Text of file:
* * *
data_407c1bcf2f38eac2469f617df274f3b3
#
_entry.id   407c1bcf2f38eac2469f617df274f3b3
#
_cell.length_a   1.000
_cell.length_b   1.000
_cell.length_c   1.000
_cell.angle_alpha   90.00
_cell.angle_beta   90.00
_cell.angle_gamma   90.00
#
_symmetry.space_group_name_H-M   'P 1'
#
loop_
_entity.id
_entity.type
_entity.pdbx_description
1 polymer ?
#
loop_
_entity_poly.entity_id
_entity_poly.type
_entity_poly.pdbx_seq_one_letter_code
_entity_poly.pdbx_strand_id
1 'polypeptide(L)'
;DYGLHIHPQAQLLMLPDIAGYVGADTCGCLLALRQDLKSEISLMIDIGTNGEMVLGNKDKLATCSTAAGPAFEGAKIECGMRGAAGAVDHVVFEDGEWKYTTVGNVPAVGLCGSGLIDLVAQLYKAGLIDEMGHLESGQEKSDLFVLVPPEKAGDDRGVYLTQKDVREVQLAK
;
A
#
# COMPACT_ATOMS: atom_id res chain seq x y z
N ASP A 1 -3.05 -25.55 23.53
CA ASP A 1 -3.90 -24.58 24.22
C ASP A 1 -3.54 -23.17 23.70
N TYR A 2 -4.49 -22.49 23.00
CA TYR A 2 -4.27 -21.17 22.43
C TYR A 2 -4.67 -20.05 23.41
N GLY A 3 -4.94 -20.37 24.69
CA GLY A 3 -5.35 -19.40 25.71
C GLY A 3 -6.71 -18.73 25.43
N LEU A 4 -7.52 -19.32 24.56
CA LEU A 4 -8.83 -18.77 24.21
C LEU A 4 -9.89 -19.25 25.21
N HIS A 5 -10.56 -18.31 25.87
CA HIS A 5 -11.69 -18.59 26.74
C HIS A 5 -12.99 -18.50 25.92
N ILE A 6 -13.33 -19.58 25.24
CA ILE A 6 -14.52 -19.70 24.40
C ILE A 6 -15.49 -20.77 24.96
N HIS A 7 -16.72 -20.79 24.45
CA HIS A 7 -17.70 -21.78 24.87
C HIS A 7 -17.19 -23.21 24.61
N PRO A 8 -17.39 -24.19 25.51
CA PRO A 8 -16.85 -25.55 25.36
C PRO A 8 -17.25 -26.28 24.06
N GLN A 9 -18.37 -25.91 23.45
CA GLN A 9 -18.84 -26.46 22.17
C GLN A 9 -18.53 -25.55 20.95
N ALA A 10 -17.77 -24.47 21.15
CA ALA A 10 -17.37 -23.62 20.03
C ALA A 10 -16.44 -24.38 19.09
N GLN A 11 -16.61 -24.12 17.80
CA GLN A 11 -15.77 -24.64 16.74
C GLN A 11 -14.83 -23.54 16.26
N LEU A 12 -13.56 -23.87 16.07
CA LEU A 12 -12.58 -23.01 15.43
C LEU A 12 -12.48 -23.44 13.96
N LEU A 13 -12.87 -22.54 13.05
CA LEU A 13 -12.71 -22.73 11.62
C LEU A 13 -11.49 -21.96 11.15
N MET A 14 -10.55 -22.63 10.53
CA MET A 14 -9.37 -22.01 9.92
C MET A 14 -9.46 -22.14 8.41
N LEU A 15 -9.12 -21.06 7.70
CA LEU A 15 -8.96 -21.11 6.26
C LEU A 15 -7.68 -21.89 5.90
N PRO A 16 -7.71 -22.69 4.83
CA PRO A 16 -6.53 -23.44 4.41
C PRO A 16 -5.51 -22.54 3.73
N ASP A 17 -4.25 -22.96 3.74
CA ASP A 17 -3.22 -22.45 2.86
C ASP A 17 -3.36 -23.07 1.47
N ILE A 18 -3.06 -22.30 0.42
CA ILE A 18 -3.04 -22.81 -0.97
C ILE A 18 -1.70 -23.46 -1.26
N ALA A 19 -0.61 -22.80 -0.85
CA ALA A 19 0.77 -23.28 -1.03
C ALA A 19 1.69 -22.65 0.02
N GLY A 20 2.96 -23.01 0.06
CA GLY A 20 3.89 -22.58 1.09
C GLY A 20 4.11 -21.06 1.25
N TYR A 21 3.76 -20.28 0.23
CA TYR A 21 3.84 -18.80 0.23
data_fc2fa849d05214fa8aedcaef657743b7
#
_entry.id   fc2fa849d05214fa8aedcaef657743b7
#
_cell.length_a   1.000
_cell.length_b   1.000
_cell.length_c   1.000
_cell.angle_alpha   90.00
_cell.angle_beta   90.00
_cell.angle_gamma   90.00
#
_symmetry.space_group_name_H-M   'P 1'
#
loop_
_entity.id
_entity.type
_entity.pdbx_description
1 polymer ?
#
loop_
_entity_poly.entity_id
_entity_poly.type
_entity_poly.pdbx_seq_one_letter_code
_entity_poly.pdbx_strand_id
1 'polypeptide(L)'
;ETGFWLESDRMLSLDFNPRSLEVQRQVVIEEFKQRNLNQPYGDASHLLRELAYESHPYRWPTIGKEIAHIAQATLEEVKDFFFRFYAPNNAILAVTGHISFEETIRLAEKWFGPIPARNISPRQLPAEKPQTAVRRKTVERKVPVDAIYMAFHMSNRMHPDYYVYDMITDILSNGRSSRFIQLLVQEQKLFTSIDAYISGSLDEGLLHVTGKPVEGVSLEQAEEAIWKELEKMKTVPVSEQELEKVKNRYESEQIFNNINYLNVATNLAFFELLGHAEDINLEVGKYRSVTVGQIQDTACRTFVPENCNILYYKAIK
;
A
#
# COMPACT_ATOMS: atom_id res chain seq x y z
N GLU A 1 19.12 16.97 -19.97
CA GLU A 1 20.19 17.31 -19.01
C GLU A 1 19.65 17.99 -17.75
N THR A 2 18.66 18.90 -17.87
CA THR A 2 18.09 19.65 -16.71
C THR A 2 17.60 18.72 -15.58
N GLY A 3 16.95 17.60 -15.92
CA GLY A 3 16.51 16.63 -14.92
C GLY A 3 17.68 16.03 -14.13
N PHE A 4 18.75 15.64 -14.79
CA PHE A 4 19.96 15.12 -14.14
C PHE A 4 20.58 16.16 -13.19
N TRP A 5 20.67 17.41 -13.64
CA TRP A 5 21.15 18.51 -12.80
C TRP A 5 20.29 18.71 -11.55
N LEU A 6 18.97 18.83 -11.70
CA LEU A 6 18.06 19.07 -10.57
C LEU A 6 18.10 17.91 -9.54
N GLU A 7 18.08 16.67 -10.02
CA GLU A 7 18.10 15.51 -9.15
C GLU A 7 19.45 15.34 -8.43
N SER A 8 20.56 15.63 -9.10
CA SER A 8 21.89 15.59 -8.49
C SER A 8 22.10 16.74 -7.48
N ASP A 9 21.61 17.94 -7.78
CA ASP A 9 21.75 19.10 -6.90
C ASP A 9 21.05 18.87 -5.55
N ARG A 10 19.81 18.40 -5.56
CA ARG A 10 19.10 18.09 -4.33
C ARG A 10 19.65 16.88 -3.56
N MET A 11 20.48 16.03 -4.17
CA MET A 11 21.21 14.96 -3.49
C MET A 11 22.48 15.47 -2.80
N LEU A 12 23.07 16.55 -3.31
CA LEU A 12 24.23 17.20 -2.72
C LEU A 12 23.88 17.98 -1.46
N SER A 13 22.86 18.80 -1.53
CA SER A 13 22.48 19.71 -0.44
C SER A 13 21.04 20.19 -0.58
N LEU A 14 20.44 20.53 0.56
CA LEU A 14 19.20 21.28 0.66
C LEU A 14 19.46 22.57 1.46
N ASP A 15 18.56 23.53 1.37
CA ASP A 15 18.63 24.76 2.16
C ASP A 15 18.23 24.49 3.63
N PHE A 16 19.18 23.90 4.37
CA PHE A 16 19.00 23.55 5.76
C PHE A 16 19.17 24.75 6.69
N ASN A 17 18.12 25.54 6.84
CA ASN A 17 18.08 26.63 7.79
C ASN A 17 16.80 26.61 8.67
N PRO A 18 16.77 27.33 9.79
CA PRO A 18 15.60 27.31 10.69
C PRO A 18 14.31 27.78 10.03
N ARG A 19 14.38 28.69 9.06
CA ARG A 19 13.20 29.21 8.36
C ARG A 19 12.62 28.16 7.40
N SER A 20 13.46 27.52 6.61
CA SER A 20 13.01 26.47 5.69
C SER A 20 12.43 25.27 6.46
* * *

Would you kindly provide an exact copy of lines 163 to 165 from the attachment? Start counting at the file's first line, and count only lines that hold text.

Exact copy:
CA LEU A 14 19.20 21.28 0.66
C LEU A 14 19.46 22.57 1.46
N ASP A 15 18.56 23.53 1.37